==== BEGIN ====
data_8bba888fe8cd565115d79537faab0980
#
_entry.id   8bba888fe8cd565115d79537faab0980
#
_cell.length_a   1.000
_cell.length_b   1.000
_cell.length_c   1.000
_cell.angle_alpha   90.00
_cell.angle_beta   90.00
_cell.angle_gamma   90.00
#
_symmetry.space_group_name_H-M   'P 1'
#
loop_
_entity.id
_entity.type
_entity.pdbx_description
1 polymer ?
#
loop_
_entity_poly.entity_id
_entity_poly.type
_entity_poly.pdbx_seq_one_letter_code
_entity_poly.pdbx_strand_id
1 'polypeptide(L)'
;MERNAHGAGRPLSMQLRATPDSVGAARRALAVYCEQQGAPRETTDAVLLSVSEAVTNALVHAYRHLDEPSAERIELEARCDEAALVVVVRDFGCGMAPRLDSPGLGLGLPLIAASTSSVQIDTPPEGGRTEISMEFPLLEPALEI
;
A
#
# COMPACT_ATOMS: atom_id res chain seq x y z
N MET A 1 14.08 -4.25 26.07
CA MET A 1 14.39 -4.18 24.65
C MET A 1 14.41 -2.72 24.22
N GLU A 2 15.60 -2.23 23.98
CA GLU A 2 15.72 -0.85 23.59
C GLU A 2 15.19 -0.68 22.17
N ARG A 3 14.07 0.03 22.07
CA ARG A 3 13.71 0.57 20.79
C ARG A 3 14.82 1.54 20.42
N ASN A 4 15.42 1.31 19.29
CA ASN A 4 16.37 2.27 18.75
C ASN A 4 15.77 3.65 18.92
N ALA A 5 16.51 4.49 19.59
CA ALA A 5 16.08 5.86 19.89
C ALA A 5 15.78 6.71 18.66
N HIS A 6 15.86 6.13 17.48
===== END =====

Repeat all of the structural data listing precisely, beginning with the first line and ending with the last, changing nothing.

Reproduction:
data_8bba888fe8cd565115d79537faab0980
#
_entry.id   8bba888fe8cd565115d79537faab0980
#
_cell.length_a   1.000
_cell.length_b   1.000
_cell.length_c   1.000
_cell.angle_alpha   90.00
_cell.angle_beta   90.00
_cell.angle_gamma   90.00
#
_symmetry.space_group_name_H-M   'P 1'
#
loop_
_entity.id
_entity.type
_entity.pdbx_description
1 polymer ?
#
loop_
_entity_poly.entity_id
_entity_poly.type
_entity_poly.pdbx_seq_one_letter_code
_entity_poly.pdbx_strand_id
1 'polypeptide(L)'
;MERNAHGAGRPLSMQLRATPDSVGAARRALAVYCEQQGAPRETTDAVLLSVSEAVTNALVHAYRHLDEPSAERIELEARCDEAALVVVVRDFGCGMAPRLDSPGLGLGLPLIAASTSSVQIDTPPEGGRTEISMEFPLLEPALEI
;
A
#
# COMPACT_ATOMS: atom_id res chain seq x y z
N MET A 1 14.08 -4.25 26.07
CA MET A 1 14.39 -4.18 24.65
C MET A 1 14.41 -2.72 24.22
N GLU A 2 15.60 -2.23 23.98
CA GLU A 2 15.72 -0.85 23.59
C GLU A 2 15.19 -0.68 22.17
N ARG A 3 14.07 0.03 22.07
CA ARG A 3 13.71 0.57 20.79
C ARG A 3 14.82 1.54 20.42
N ASN A 4 15.42 1.31 19.29
CA ASN A 4 16.37 2.27 18.75
C ASN A 4 15.77 3.65 18.92
N ALA A 5 16.51 4.49 19.59
CA ALA A 5 16.08 5.86 19.89
C ALA A 5 15.78 6.71 18.66
N HIS A 6 15.86 6.13 17.48